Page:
As technologies evolved, early wood building blocks gave way to modular Lincoln Logs, interconnected Tinker Toys and plastic LEGO bricks that snap together, each representing a flexible world of creative potential. Each of these, though, was largely independent of the others, at least until the Free Universal Construction Kit, a nifty system which quite literally ties them all together.
Per its designers, different building sets should be able to “talk to one another,” allowing for creative interplay. Their solution is a series of adapter pieces that allow K’Nex to link with LEGO, Zoob to live alongside Lincoln Logs and other classic and modern construction kits to connect with one another directly.
From a technical perspective, 3D printing lets interested parents (or adult players) download plans for these connectors and print them on open-source personal manufacturing devices. The interplay between these systems is about more than just making complex constructions — different toys lend themselves to different forms. Some of these sets (like LEGO), for instance, are suited to more architectural constructions while others (like Zoob) naturally lead to more organic creations.
“The Free Universal Construction Kit is a collection of nearly 80 adapter bricks that enable complete interoperability between ten popular children’s construction toys,” explain its creators. “By allowing any piece to mate with any other, the Kit encourages totally new forms of intercourse between otherwise closed systems — enabling … the creation of heretofore impossible designs.” The system hints at a larger strategy of filling in gaps between worlds of constructive play, allowing all kinds of things to “play together” in new ways.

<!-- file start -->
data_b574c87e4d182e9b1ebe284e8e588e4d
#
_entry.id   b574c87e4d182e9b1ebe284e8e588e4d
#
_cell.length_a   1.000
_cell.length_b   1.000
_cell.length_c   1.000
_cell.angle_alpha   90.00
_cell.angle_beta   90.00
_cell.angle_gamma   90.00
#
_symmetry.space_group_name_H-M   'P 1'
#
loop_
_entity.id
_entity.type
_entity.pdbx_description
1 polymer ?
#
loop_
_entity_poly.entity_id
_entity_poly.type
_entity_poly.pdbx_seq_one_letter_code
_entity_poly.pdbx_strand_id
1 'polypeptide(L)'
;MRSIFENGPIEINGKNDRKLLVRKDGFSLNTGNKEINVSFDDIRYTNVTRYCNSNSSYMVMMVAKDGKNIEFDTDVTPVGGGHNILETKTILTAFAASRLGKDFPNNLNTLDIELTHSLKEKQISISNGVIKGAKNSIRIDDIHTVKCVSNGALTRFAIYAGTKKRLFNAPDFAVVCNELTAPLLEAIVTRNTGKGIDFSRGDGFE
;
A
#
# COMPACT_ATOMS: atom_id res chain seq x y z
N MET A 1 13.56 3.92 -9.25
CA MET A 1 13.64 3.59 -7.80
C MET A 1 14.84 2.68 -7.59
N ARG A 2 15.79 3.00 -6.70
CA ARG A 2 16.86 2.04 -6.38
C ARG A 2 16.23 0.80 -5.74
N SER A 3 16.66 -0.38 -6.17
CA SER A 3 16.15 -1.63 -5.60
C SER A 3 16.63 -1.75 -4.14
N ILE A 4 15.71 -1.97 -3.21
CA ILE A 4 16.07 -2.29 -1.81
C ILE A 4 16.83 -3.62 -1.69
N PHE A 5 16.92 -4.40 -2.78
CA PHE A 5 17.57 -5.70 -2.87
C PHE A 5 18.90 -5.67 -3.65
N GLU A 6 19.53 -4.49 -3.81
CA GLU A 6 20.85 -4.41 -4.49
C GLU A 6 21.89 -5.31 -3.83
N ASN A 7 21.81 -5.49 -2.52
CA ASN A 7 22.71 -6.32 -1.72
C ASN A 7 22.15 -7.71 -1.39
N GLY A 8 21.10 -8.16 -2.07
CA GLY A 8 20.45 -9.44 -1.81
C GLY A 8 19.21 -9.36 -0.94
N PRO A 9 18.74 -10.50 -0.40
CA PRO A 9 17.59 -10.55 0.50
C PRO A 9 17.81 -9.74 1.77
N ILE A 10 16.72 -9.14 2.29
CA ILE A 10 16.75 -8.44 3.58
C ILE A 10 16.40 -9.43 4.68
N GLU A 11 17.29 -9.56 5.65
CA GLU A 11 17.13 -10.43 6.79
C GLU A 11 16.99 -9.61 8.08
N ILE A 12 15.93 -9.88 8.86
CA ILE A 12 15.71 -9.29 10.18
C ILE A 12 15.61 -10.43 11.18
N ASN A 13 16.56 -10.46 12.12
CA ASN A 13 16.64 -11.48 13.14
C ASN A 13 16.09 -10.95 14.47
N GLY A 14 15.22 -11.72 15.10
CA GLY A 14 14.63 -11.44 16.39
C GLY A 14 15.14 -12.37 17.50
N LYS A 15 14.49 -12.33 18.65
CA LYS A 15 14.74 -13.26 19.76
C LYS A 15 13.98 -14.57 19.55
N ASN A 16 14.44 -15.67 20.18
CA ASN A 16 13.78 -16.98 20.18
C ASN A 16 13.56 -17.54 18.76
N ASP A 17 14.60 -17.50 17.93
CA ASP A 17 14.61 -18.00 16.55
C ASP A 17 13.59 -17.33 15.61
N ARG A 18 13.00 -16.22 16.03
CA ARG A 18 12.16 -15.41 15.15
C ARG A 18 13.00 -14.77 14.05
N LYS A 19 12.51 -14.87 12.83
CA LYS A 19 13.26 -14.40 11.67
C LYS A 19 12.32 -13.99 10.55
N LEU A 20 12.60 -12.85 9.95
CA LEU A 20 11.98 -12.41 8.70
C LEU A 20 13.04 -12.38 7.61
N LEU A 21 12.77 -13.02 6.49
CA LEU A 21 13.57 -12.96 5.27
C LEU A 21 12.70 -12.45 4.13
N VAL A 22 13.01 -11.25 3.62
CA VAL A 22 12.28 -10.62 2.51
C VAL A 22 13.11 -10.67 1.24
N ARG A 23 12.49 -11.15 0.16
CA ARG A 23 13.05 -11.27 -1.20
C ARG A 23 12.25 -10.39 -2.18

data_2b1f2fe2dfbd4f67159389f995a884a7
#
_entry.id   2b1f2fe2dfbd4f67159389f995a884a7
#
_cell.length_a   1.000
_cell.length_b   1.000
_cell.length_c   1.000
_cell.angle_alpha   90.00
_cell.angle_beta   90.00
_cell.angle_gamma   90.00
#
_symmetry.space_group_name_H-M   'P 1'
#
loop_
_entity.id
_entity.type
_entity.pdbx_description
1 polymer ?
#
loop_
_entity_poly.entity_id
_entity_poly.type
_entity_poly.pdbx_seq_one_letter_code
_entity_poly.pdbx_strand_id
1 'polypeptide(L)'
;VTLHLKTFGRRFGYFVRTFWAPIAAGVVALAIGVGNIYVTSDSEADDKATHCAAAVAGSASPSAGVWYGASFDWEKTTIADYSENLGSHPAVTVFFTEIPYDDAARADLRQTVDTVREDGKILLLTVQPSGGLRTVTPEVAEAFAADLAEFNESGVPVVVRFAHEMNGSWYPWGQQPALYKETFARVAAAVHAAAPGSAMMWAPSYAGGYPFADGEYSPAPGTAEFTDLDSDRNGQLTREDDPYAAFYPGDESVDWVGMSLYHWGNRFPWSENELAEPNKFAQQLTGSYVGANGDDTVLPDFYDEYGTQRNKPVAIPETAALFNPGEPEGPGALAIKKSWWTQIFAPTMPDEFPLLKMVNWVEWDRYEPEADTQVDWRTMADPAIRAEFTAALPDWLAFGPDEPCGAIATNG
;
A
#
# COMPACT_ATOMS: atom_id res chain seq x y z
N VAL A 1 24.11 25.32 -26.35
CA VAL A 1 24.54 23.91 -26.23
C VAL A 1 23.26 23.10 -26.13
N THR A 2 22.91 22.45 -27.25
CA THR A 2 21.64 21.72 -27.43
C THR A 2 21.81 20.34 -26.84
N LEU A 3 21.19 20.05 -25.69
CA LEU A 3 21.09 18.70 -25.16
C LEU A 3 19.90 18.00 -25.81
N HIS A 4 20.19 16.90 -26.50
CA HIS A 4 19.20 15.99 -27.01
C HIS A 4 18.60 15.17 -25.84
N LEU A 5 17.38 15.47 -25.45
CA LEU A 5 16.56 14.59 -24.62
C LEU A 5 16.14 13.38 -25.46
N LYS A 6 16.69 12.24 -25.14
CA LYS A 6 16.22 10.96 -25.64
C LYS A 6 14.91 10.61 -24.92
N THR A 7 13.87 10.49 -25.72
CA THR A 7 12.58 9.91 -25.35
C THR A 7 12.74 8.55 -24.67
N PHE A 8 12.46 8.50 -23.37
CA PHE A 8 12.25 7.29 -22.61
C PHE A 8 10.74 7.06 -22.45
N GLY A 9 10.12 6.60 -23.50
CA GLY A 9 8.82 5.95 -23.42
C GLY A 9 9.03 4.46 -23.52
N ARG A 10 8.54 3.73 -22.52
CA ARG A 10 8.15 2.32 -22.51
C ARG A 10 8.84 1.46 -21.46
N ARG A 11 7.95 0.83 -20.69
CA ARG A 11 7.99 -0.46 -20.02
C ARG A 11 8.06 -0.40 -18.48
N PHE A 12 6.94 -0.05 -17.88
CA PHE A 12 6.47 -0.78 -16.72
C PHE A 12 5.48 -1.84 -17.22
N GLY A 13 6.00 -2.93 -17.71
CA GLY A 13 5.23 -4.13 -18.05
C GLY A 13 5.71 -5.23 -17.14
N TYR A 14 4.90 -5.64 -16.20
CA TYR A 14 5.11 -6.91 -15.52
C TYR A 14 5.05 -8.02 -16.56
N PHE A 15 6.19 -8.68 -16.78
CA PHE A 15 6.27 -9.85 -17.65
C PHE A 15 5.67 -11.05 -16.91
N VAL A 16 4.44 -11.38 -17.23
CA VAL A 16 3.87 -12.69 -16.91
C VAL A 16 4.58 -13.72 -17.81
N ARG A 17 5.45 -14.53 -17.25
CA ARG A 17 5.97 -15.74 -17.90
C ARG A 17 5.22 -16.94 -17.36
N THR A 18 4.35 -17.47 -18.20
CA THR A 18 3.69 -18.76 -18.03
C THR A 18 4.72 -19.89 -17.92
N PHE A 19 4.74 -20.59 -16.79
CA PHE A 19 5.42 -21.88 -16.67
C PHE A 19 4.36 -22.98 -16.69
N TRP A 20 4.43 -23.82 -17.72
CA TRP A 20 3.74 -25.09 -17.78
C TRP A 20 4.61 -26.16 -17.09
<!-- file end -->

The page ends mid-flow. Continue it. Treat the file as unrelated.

As author and architecture critic Alexandra Lange points out in her book The Design of Childhood, many construction toys have evolved over time from durable objects of free play to ones with prescribed processes and limited products (like a highly organized LEGO set with very specific plans). Viewed in this light, systems like the Universal Construction Kit offer a potential way back toward a more open-ended creative process, where children can find (or even make new) connections between endless arrays of modular pieces. For fans of toy history, too, there may be an opportunity in this system to educate kids about more intangible connections between past and present modes of play, linking old and new toys both physically and conceptually.
“Free Universal Construction Kit”? That’s a brilliant idea with a very unfortunate acronym. :P
I read a quarter of the way in and then had to scroll back up to check if that name really just said what I thought it had said.
Can this really have been a coincidence?
I scrolled back up to check the date of the article .. not April 1st